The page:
While the release of Army Sergeant Bowe Bergdahl was a cause for celebration in the hometown of the final United States POW of the Afghanistan war, Republicans on Capitol Hill were not throwing any parties. GOP Congress members blasted the deal made by the Obama administration to secure the release of Bowe Bergdahl as illegal, and dangerous to U.S forces abroad.
The 28-year-old Bowe Bergdahl, who hails from Hailey, Idaho, was captured by the Taliban on June 30 of 2009 and spent almost five years in captivity. While in the hands of the Taliban, Bergdahl was the subject of frequent propaganda videos released by his captors.
The Obama administration had sought his release ever since, but according to U.S. Defense Secretary Chuck Hagel, reports that the soldier's health was deteriorating rapidly and his life may be in danger gave a new urgency to negotiations to secure his release.
The administration traded five Taliban prisoners being held at Guantanamo Bay to win Bergdahl's freedom.
"How many soldiers lost their lives to capture those five Taliban leaders we just released?" said Texas Senator Ted Cruz on a Sunday morning talk show. "Have we just put a price on other U.S. soldiers?"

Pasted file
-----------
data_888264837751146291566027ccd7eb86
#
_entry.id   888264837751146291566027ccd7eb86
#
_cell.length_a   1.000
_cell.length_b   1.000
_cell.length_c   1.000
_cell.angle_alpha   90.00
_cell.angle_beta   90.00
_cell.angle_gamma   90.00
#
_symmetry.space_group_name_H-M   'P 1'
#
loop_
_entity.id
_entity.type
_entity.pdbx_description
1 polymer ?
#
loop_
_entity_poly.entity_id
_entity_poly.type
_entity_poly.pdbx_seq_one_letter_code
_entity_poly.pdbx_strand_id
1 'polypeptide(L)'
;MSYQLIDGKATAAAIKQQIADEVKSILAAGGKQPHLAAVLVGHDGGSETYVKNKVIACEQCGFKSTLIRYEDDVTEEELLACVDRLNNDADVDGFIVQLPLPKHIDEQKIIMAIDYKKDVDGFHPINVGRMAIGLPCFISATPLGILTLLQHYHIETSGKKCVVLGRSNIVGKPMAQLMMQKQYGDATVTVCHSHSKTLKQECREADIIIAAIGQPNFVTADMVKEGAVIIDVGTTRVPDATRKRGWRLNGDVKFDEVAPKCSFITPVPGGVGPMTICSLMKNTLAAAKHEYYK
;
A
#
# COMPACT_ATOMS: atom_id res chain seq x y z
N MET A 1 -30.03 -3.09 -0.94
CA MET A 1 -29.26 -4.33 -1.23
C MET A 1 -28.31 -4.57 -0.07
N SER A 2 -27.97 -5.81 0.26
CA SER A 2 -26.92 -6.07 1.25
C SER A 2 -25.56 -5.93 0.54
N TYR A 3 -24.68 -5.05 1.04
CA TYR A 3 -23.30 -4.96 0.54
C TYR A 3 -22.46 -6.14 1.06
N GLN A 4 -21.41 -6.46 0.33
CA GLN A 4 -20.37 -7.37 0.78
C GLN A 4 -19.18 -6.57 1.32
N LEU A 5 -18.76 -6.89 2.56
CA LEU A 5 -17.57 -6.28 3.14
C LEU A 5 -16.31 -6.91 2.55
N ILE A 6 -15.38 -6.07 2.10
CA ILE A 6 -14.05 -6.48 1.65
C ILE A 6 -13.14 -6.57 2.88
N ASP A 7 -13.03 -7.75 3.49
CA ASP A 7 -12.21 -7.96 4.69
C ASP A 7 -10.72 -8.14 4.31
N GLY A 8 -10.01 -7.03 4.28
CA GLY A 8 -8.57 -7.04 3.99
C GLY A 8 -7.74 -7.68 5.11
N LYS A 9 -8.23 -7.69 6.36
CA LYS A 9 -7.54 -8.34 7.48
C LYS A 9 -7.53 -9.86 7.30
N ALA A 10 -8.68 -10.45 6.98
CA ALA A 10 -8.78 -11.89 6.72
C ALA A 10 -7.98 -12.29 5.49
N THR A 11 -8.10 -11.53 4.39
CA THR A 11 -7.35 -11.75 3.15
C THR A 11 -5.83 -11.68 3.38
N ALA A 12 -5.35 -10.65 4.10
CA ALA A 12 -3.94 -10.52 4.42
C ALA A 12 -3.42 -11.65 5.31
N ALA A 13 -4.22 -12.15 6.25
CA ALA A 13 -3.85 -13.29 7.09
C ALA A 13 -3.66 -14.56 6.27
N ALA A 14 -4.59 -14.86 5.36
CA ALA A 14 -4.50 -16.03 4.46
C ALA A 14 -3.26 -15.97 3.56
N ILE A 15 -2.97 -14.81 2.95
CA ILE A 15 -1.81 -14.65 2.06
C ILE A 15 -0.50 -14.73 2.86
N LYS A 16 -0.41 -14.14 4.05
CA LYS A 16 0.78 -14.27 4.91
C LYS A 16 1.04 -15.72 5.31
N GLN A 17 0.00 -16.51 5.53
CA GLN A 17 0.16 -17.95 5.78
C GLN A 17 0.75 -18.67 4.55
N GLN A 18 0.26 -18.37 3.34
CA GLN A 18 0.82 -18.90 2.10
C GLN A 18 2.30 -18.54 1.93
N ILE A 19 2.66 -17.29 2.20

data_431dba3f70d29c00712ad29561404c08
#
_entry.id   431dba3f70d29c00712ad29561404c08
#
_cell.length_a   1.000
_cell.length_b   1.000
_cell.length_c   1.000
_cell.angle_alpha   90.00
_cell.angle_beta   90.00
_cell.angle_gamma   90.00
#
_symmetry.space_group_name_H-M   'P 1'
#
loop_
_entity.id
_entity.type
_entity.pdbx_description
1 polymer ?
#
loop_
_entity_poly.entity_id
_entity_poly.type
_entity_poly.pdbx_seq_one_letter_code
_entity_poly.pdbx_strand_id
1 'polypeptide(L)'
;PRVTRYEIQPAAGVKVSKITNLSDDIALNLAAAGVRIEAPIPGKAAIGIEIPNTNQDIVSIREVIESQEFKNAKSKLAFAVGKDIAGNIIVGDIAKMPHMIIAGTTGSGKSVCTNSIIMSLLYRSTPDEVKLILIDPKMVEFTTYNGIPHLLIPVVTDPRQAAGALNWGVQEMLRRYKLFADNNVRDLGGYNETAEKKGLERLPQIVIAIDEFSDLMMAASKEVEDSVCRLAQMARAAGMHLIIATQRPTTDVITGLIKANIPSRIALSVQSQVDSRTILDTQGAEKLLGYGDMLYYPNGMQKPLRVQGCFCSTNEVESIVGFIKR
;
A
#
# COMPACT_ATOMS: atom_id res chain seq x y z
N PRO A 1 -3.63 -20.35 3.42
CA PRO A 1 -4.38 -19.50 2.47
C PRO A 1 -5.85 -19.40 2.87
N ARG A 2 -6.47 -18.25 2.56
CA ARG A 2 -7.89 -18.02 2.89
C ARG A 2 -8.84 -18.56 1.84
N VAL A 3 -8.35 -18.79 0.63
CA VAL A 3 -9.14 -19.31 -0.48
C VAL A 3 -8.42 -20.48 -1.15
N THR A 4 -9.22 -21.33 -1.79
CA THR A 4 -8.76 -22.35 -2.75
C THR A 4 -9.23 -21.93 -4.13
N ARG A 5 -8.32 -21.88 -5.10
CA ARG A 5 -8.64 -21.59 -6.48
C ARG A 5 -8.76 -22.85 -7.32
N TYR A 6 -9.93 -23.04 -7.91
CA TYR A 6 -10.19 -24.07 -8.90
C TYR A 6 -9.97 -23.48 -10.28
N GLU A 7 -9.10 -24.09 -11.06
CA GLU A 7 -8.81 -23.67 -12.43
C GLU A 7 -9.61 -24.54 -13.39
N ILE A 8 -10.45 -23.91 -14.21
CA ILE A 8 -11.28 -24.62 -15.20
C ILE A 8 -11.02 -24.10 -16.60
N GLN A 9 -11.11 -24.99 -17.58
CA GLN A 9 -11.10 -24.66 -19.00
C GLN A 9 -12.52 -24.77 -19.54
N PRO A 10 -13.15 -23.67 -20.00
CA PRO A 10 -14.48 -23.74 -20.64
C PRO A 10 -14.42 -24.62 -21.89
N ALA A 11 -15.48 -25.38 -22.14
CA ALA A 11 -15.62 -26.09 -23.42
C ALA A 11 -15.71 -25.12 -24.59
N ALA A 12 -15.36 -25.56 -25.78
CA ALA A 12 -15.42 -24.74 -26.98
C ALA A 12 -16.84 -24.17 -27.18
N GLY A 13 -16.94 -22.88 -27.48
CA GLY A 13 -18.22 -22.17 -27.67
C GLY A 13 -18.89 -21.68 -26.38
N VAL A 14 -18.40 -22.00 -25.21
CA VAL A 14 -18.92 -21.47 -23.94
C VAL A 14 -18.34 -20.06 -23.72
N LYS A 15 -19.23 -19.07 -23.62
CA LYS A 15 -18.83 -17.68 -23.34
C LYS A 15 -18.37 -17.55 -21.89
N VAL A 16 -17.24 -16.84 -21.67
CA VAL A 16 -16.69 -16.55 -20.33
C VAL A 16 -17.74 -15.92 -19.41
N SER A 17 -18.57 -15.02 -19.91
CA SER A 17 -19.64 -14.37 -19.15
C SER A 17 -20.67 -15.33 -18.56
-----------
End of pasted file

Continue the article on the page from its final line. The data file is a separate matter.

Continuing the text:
Republicans also accused President Barack Obama of breaking the law by not notifying congress of the deal 30 days in advance.
"In executing this transfer, the President clearly violated laws which require him to notify Congress thirty days before any transfer of terrorists from Guantanamo Bay and to explain how the threat posed by such terrorists has been substantially mitigated," said House Armed Services Committee Chairman Howard McKeon and the ranking Republican on the Senate committee, James Inhofe, said in a joint statement. "Our joy at Sgt. Bergdahl's release is tempered by the fact that President Obama chose to ignore the law, not to mention sound policy, to achieve it."
When Obama signed the law requiring the 30-day notice period last December, he added a signing statement to the law expressing his belief that the time restriction was unconstitutional as it limited his power to act as commander-in-chief of the military and that he could therefore ignore the law in certain circumstances.
Hagel said that Article 2 of the Constitution, which spells out presidential powers, gives the president the authority to make deals such as the Bowe Bergdahl trade without notifying Congress.
Obama's national security adviser Susan Rice said that Congress was well aware that the negotiations for the Bowe Bergdahl prisoner exchange were taking place.
"This opportunity is one that has been briefed to Congress when we had past potential to have this kind of arrangement," she said. Rice also said that because Bowe Bergdahl was a prisoner of war, not a "hostage," it was the "sacred obligation" of the U.S. government to secure his release.
While Republicans accused the administration of "negotiating with terrorists," to free Bowe Bergdahl, Rice said that all negotiations were conducted through the government of Qatar, and U.S. officials never met with the Taliban-affiliated Haqqani network which held Bergdahl. The five released Taliban prisoners will remain in Qatar custody for one year.